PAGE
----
The cognoscenti have determined that a jobless rate below 7.2% is the key to Obama's reelection. If only he can somehow get the jobs machine going ... at least for a few months next summer. But the problem is a lot bigger than that.
1. The worker problem. Sure, jobs is a big issue with the Congressional Budget Office predicting a headline unemployment rate of 8.2% next year - a half percent above when Obama took office. Obama may be able to goose it a bit by extending employer Social Security tax holidays and finding some more 'shovel ready projects"; but employers will become increasingly interested in holding back until a hoped for better day in 2013. (I am in the perhaps minority who believe that as the election approaches small business owners will really, really, really want Obama to lose.) The big factors are long term anyway - globalization; back office automation; the housing industry depression (see below.) And, if he is going to court the Hispanic vote, he may have to explain to the 13.6 million mainstream unemployed why the presence of 12 million illegals isn't a big contributor to their unemployment and compressed wages.
2. The homeowner problem. For better or worse the major asset of many middle class Americans is the old homestead. With Barney Frank leading a large bipartisan parade, we increased home ownership from the traditional two-thirds of the public to almost 70% and home prices increased much faster than inflation or rental rates. Well, numbers revert to the mean and most experts believe that prices will continue to fall and new construction will remain constrained for several years. Due to low downpayment standards and falling prices, about a quarter of owners are under water. There will be another round of blaming the banks - and perhaps another effort at "loan modifications" - but there is no way that homeowners will be in a good mood in 2012.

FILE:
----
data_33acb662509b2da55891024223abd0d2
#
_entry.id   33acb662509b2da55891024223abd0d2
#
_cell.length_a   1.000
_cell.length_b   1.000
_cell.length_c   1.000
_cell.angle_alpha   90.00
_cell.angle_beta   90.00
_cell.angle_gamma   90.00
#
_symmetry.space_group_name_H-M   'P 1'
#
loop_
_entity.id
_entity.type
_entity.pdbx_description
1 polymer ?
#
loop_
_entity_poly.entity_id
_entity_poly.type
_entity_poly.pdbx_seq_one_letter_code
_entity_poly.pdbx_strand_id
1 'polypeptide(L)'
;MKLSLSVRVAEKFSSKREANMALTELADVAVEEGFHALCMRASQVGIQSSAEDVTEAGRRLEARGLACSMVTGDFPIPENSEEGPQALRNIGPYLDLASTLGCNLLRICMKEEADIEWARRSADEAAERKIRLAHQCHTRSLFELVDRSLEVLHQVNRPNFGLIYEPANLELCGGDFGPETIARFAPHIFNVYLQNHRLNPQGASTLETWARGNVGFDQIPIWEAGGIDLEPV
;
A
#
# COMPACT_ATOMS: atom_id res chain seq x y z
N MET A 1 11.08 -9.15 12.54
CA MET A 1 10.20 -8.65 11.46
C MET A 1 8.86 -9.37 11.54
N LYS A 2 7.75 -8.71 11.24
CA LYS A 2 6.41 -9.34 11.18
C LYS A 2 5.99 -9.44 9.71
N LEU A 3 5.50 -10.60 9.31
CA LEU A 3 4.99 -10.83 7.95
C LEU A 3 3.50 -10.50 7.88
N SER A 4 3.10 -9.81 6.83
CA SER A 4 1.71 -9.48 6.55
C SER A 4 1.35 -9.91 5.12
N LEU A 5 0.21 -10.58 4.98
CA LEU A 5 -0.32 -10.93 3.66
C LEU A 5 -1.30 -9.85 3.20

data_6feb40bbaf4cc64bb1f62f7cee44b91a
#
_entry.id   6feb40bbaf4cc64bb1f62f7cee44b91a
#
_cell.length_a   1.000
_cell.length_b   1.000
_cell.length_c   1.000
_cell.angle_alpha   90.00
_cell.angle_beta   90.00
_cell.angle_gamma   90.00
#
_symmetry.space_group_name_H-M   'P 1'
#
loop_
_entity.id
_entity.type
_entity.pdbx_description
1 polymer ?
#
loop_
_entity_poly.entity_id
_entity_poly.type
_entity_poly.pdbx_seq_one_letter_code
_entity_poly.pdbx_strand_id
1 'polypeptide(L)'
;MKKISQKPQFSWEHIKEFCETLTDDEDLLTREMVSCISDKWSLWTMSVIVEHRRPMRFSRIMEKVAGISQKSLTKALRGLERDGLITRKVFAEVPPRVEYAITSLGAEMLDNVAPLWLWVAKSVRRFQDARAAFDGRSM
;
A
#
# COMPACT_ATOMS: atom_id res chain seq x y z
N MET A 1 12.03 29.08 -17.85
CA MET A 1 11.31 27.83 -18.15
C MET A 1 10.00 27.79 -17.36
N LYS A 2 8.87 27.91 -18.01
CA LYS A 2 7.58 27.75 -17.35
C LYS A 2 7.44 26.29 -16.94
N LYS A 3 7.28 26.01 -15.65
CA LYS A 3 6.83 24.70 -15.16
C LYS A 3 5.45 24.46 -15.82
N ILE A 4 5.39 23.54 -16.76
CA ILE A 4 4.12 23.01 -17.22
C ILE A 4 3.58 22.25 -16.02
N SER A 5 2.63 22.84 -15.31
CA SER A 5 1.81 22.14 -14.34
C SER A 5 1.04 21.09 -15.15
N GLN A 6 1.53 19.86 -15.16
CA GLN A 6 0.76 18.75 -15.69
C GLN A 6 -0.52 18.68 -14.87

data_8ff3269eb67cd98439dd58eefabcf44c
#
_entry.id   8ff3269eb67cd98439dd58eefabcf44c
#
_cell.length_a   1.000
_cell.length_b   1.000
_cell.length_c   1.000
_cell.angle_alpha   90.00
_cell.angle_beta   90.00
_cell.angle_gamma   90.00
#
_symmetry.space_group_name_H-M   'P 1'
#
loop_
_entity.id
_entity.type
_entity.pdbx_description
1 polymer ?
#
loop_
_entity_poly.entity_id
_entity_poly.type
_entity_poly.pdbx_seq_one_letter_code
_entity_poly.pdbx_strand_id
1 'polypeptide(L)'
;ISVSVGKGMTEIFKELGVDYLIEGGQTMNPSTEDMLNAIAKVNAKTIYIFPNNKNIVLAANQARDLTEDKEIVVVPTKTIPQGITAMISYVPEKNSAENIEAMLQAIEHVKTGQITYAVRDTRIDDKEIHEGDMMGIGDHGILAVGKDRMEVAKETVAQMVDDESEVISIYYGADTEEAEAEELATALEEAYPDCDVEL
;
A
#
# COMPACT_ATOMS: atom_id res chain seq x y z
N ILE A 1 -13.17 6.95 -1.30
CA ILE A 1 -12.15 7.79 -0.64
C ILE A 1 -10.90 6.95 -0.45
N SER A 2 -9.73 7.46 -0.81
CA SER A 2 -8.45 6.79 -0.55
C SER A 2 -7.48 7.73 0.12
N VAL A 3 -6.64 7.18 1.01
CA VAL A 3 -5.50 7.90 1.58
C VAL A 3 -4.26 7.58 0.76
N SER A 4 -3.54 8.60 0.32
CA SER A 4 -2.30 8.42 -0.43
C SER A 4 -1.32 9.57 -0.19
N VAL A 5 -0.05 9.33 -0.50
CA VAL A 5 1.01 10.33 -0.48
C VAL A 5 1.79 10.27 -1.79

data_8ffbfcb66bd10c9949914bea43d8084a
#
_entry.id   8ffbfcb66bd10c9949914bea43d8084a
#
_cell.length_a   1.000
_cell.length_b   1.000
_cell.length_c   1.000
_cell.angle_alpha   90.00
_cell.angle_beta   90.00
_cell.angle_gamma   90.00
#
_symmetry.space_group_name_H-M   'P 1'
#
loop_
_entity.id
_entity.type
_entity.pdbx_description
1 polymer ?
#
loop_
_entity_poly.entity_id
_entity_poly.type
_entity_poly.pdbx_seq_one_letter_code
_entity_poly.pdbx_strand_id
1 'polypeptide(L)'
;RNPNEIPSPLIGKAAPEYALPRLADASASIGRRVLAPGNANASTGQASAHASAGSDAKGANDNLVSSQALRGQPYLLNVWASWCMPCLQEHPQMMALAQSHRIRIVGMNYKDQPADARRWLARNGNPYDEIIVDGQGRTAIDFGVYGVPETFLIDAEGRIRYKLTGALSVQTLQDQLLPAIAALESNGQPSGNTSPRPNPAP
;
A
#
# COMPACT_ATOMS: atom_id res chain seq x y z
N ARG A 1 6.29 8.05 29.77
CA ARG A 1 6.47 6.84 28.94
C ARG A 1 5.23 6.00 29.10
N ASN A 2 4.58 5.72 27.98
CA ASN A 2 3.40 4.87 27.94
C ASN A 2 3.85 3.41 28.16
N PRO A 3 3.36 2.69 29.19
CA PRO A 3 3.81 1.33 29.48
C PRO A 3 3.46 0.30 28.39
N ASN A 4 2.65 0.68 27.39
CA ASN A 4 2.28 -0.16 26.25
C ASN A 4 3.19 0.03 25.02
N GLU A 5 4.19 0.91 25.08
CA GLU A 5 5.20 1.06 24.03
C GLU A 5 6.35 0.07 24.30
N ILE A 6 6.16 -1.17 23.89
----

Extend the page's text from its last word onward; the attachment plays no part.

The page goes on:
3. The retiree problem. This could be the biggest political problem if properly explained by the Republicans.
- By now everybody (except Harry Reid) understands that Social Security and Medicare are unsustainable. If the Democrats won't allow an honest discussion of the issue issue until after some distant election, they will be the party of the status quo. The Republican candidate just needs to be empathetic and promise a plan to save the basic benefits.
- More important is the second component of Jimmy Carter's "misery index" - inflation. The Left may be able to convince people not to worry about what trillion dollar deficits will do to their grand kids, but if Republicans show retirees on fixed incomes the impact of a 10% inflation rate there will be a lot of support for those who want to attack the budget deficit now. For those who have missed it, the latest Consumer Price Index reading was 3.6% (about twice the Fed's target), and inflation on imported goods (partly because of the unstated "weak dollar" policy) has been much higher.
- Perhaps most importantly, this discussion is as much about uncertainty as about facts. Few retirees have a solid understanding of their resources and future requirements; fewer have adequate resources to comfortably survive what debt-driven inflation will bring if deficits are not brought under control. For these people a 65% "wrong track" polling number reflects real anxiety.
All of which explains why James Carville's statement was "It's the economy, stupid", and not just "It's jobs, stupid." As it stands, Obama projects to do well except for those who want jobs, those who have houses, and those who are retired and living on fixed incomes. For the rest, the "stay the course" message may resonate.
This week's video and the accompanying article by mainstream scientists are about recent evidence anticipating a prolonged decrease in sunspot activity beyond the normal 11 year cycle. Such a "Maunder Minimum" is associated with an absence of sunspots between 1645 and 1715 and a concurrent "Little Ice Age". Oops.
bill bowen - 6/17/11